Jamie: Yes, you are just preparing for the industry. That’s quite tough.
Any future plans for the company and yourselves?
Jamie: As far as the company goes, we are just trying to broaden its reach. We are expanding in America and Asia. We are trying to give it more of a fashion edge, but still remaining a luxury label at its core.
Annie: In life, being content with the way you act, your job; to keep being creative alongside everything else. And yeah, be happy.
Final question, any words of wisdom for current and potential CSM students?
Jamie: Just have fun! Saint Martins is really your one chance to experience a lot of things that you might not get to do when you start working. Really enjoy the city, because London is really a great city.
Annie: Make the most of it and take it with you when you leave CSM.
As it has been thirty years since the first boutique opened in Paris, we decided to dig up the archives to celebrate the brand’s heritage. We thought it would be a good boost of inspiration for those working on their collections.Read More
In between I Love Patterncutting and Laidback Patterncutting, Tagging Along Sewing is upbeat but not too much. There’s great tracks from the eighties, Madonna when she still had secrets she wished to share and Fever Ray who will never grow up. Oh yeah honey, enjoy your Christmas break.Read More
As we’ve been covering the white show for the past three years, we’ve decided to spice things up just a little bit for 2013. Don’t worry, it’s not as much of a shocker as the amount of visible ass we’ve seen backstage, smooth and hairy. As opposed to previous years, backstage definitely ran more smoothly this year. However, we’ve seen a few FCP students running around screaming to each other vague phrases about confetti gone wrong. It seemed to have gone right in the end, as you can probably find on instagram. We’ve seen chairs being dragged around as a part of costume, duvets that kept slender bodies warm (fall winter collections, you know the deal), beards (made us think of Prada menswear), gareth pugh-ish headpieces (instantly thought of Silencio’s Llorando, eskimo suits and Oskar Schlemmer’s Triadic Ballet passing by.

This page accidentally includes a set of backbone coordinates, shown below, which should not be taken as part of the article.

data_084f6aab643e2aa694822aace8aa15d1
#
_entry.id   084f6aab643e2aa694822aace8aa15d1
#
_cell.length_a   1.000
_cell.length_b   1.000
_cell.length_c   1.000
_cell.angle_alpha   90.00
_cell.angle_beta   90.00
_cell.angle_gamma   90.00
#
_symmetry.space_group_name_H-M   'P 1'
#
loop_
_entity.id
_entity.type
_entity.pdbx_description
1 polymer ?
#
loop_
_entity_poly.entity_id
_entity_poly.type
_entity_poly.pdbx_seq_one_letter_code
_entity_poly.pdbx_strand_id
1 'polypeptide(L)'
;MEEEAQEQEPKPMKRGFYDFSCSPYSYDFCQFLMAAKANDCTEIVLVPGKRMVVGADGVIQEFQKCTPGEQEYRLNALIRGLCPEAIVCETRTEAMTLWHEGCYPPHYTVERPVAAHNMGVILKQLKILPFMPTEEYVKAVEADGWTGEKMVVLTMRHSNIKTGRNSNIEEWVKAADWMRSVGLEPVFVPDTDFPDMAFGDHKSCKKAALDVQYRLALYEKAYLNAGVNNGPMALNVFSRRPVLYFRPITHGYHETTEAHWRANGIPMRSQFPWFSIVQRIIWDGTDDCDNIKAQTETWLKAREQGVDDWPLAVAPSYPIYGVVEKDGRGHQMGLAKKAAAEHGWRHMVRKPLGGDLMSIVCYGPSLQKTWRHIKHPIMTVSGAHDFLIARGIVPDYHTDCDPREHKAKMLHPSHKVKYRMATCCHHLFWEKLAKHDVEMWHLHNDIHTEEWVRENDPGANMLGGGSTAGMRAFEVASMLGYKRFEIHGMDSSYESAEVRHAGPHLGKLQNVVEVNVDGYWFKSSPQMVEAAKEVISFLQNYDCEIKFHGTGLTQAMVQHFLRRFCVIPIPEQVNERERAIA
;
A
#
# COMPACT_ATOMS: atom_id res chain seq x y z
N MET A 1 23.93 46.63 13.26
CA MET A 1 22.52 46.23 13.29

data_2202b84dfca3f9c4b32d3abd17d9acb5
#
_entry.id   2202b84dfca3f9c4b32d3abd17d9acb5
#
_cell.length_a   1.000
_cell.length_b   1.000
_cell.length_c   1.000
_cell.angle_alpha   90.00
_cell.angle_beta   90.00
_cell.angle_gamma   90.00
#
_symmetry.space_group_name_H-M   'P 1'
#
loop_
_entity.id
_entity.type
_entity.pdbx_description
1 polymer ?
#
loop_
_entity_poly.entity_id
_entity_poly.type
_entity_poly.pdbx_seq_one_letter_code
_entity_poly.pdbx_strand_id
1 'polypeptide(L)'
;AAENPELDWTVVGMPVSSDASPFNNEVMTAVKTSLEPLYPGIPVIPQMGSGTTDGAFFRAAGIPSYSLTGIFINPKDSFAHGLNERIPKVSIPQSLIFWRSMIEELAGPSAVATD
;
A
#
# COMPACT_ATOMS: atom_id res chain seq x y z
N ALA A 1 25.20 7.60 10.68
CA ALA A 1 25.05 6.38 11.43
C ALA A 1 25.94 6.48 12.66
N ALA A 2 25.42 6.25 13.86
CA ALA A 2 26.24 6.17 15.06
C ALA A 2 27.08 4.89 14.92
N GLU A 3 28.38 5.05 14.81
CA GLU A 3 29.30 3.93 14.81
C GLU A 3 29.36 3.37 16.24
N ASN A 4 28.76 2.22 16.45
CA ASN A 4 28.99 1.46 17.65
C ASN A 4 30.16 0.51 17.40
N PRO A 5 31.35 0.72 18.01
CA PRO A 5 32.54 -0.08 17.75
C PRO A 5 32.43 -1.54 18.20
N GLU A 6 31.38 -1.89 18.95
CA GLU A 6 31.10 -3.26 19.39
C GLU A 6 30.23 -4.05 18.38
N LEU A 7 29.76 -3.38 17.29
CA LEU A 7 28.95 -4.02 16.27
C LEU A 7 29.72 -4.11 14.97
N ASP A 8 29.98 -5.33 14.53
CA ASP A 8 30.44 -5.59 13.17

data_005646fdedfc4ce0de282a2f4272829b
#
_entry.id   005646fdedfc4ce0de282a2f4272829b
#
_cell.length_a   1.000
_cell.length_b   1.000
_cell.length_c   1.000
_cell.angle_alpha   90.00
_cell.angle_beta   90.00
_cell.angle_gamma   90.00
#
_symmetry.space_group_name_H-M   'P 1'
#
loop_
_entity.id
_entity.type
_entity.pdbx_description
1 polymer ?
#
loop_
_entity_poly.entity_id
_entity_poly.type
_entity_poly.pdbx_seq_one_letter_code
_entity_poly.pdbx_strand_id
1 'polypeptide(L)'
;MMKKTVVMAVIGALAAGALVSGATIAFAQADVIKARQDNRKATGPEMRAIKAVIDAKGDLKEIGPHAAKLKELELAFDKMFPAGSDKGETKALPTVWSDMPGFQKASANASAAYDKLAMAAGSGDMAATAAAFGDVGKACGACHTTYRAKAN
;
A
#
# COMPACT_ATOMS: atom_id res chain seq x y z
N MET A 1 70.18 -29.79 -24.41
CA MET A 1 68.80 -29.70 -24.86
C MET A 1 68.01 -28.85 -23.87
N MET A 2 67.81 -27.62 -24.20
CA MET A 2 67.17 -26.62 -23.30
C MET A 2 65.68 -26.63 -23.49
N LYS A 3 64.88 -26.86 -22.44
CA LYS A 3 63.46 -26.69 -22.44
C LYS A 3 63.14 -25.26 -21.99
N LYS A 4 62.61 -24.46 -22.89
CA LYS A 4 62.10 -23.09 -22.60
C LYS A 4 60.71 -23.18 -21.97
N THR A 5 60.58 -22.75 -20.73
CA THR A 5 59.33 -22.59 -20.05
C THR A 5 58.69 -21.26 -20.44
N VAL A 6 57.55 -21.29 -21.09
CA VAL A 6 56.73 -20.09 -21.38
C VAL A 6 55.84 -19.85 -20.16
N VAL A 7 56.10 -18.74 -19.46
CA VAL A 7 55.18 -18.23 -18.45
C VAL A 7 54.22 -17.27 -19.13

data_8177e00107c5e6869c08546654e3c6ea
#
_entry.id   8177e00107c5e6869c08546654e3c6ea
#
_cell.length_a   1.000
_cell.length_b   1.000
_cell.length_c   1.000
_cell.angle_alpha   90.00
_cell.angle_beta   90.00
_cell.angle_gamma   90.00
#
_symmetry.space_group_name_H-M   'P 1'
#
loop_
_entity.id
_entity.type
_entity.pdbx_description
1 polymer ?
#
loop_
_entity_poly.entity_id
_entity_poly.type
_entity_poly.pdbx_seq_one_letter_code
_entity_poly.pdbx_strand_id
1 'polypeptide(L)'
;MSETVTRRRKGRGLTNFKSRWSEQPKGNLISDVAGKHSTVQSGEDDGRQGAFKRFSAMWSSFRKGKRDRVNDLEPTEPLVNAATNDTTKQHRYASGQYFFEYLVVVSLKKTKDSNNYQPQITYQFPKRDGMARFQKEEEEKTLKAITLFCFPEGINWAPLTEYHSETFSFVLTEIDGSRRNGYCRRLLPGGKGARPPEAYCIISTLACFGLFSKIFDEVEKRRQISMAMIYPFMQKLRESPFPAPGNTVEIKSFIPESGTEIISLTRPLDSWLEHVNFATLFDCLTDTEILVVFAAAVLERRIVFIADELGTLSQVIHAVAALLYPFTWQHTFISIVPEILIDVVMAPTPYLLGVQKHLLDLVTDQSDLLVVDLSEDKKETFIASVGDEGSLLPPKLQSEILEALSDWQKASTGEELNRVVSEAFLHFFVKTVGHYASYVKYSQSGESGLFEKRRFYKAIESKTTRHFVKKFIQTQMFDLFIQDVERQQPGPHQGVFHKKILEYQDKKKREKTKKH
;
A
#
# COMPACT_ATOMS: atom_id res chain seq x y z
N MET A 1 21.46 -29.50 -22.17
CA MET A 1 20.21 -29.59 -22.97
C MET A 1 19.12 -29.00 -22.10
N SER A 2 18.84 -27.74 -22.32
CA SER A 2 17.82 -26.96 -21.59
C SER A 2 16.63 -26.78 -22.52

The White Show has caused all 1st year students to appreciate the wonderful effects of coffee at 2AM, the delights of kebabshops that are still open at 4AM and the pleasure of 2 hours of sleep at 7AM before going back to college to continue the endless draping and patterncutting of white cotton and felt. A very good preparation for the rest of the four years yet to spend at 1 Granary square.
Illustration (GIF) by Florence MeunierRead More